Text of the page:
By Sai Amulya Komarraju
In late March 2020, India declared a nation-wide lockdown, restricting the movement of people and services considered as non-essential in an effort to restrict the spread of Covid-19. Prime Minister Narendra Modi’s clarion call of “Jaan hai tho jahan hai” (loosely translated as health is wealth) was an effort to justify the sudden announcement of a complete lockdown, leaving millions of migrant workers to fend for themselves. Both the central and the state governments have announced several relief packages to those involved in the informal and unorganized sectors, and to BPL (below the poverty line) families. They have also requested employers everywhere to consider giving their employees paid leave. This effort overlooks those involved in the gig economy who are not employees but partners, and whose incomes are not fixed but directly proportional to the number of customers they are able to garner, even under ordinary conditions.
The effect of this lockdown on gig workers is not lost on companies such as Urban Company (UC, formerly Urban Clap), India’s largest at-home beauty service provider, based in Gurgaon, Haryana. A phased response was adopted by UC beginning with awareness programs aimed at “training service partners on how to maintain hygiene, the right technique of washing their hands”, providing personal protective equipment, leading up to the launch of a relief fund for its 30000+ (of the 50000+) partners. It offers income protection, health insurance, and even extend business advances in the form of soft loans to service providers to help them through this difficult time. As the lockdown measures were eased to allow the functioning of essential services, UC started taking bookings for some services (plumbing, cleaning, pest services were allowed but not grooming).
While all earning from gig work depends on the number of services offered, the beauty gig workers are particularly affected and the reasons are two-fold. Firstly, the target group UC has tried to bring into gig work almost entirely comprises of women (referred to as beauty and parlour didis—older sisters in Hindi) in low paying jobs (earning Rs. 15,000 or less than USD 200 per month) at beauty salons. UC states in their press release that salon chains and independent salons are exploitative enterprises that trap “beauticians in low paying jobs and prevents them from becoming micro-entrepreneurs because they can’t afford to buy their own kit” while “salon owners own fancy cars and live in expensive homes.” UC, on the other hand, trains beauticians, and also provides portable beauty kits costing Rs. 35,000 -40,000 on an instalment basis. Although there is no break up of workforce in terms of gender or geography (in the case of migrants), it is worth asking how these women (arguably from lower socio-economic strata) who perhaps do not have ration cards that entitle them to government subsidies, and who have undertaken the risk of engaging in gig work will cope financially. How will didis who may have availed loans extended by UC to equip themselves with the tools and materials manage, now that they find themselves out of work saddled with products that may have a short shelf life?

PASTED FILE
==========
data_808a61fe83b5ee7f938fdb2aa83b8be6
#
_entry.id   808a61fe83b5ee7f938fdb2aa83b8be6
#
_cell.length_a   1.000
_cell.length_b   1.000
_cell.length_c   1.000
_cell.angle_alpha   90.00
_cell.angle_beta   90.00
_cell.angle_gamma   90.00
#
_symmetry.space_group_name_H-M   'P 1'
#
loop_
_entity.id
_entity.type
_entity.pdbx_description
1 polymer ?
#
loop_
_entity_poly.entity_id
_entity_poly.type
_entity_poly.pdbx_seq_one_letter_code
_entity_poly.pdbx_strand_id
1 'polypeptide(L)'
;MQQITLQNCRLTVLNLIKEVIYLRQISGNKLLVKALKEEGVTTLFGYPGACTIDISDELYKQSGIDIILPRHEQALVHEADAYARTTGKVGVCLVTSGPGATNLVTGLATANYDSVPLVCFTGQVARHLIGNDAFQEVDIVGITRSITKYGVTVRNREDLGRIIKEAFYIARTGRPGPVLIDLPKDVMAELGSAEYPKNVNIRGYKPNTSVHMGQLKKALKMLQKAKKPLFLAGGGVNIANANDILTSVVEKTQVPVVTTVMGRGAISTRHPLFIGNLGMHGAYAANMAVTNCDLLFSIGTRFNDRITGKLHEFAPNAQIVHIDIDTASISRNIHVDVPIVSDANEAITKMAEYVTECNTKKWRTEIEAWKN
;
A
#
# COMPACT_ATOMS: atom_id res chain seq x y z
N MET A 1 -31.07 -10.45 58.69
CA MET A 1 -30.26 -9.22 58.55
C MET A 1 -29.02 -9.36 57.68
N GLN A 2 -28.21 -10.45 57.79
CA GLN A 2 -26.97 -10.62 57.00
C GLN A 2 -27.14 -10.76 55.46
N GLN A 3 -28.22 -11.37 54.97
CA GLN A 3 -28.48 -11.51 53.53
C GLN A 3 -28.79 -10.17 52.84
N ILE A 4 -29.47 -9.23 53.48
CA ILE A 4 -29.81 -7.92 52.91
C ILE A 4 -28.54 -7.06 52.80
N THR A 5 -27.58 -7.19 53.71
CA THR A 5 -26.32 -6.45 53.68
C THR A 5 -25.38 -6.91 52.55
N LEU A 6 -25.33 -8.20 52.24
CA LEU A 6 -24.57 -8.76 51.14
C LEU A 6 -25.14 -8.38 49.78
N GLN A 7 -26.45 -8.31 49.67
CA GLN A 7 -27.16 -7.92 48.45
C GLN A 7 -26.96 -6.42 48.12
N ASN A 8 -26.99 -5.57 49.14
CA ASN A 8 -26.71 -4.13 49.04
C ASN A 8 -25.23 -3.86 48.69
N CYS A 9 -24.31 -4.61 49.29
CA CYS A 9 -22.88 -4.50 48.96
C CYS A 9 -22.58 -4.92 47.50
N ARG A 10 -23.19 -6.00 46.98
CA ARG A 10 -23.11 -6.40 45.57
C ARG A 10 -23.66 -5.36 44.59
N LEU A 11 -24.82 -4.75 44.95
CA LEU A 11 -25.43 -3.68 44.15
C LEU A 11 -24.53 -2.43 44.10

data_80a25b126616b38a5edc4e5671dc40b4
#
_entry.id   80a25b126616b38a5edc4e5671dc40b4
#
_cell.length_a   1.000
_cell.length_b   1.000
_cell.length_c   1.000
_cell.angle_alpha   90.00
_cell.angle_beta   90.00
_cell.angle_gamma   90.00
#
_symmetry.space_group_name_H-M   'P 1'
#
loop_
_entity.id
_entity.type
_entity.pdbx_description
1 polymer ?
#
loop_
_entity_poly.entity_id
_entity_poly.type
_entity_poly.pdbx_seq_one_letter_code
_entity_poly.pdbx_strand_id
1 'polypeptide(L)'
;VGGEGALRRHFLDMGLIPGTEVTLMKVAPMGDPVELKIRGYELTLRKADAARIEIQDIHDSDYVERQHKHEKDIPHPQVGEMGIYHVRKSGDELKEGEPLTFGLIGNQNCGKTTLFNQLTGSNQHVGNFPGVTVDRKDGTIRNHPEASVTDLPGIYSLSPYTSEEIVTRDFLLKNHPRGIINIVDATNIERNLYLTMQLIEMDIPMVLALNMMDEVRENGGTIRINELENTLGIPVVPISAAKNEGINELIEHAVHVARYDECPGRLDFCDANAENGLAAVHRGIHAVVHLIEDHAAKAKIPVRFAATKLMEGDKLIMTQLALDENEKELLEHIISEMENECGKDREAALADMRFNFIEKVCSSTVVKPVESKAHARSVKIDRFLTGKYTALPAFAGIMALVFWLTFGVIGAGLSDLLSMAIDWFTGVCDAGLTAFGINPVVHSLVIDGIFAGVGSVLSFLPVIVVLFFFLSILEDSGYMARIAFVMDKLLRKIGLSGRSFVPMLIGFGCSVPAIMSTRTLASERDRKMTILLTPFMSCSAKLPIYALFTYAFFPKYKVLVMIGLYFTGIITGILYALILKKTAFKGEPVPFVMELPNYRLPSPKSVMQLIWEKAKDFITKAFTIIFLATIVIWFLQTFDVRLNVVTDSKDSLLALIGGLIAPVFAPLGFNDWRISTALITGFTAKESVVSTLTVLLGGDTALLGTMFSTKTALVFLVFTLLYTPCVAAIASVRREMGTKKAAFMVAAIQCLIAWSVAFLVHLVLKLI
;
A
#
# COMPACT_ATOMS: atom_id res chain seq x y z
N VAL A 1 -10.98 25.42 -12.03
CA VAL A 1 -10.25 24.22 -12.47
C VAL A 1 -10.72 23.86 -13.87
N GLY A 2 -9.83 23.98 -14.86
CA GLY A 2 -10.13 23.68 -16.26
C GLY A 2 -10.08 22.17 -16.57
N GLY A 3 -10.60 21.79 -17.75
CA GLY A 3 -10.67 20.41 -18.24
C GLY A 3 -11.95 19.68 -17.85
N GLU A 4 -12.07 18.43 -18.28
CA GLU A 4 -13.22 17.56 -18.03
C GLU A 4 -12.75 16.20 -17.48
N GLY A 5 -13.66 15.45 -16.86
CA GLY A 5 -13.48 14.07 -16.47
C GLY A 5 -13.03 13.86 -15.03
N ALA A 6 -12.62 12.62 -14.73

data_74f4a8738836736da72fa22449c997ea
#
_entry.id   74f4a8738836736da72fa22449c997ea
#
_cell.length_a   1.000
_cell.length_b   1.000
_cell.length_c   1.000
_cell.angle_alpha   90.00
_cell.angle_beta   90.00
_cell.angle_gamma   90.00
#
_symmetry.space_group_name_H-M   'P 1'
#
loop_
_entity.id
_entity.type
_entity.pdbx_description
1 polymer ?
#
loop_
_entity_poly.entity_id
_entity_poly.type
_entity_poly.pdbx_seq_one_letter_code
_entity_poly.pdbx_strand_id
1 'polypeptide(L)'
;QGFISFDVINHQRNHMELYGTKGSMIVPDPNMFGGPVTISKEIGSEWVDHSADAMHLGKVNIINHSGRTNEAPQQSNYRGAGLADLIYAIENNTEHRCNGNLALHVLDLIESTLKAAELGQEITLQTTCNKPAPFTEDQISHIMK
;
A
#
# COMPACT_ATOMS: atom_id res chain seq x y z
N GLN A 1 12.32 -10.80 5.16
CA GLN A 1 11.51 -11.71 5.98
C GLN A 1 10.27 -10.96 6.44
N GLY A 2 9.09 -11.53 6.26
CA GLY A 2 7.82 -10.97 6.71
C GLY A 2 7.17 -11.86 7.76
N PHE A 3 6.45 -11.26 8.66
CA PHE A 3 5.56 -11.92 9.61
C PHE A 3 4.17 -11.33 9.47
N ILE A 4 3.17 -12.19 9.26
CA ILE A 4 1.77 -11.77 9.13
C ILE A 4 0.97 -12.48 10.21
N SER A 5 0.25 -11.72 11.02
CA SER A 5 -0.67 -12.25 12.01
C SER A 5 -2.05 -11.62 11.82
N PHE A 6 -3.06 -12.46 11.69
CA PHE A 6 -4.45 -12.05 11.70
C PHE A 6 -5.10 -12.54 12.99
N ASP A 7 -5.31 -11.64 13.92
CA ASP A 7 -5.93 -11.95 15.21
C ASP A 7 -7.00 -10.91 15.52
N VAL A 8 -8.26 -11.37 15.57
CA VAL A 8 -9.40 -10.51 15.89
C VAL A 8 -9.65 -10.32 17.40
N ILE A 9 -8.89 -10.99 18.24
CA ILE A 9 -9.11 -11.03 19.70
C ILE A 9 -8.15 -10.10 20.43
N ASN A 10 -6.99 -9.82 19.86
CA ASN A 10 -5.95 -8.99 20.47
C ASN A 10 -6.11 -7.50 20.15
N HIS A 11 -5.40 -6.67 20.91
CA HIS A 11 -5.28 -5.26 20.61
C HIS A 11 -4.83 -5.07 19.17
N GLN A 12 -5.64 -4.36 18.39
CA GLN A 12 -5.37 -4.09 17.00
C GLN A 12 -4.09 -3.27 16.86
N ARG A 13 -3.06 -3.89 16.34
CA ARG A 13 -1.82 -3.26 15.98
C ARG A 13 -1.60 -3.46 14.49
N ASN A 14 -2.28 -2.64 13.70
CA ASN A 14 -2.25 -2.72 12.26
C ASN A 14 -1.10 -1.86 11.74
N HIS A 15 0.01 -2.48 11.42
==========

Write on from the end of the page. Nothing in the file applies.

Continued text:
Secondly, and perhaps more importantly, the level of precarity women gig workers experience is also affected by how/what the government and the platform define as ‘essential’. For the government, essential services include those directly involved in disease prevention, mitigation or care measures. When lockdown regulations were eased, UC defined ‘essential’ to mean plumbing, electric, and pest control services. After further easing of lockdown regulations (announced on May 4 2020), UC has finally started accepting bookings for grooming services in zones that are designated by the government as “safe”, provided it is not in violation of the restrictions imposed by residents’ welfare associations and housing societies. However, it remains to be seen how many beauty gig workers can actually go back to work, and if their stories of unemployment will ever make it to mainstream media or social media.
It is also noteworthy that despite so many stories about migrant workers, there is a notable absence of the woman migrant worker, including and not limited to those employed in traditional parlours or work as domestic help. It is also problematic that the common pictures of migrant women are those of pregnant women and those with children, essentialising women as mothers, and effectively making invisible single women who come to the city for their livelihood. If these stories do not make headlines, then what chance do urban women workers in gig work have of their voices being heard?
Arundhathi Roy writes, “historically, pandemics have forced humans to break with the past and imagine their world anew. This one is no different. It is a portal, a gateway between one world and the next”. Perhaps, this pandemic is an entry point for us to start thinking about the very many groups of people who are differently disadvantaged. We now recognize that the lockdown has affected the informal sector in unprecedented ways. But what needs to be acknowledged is the many layers of that sector, and the nuances of the different kinds of labour that make up the whole.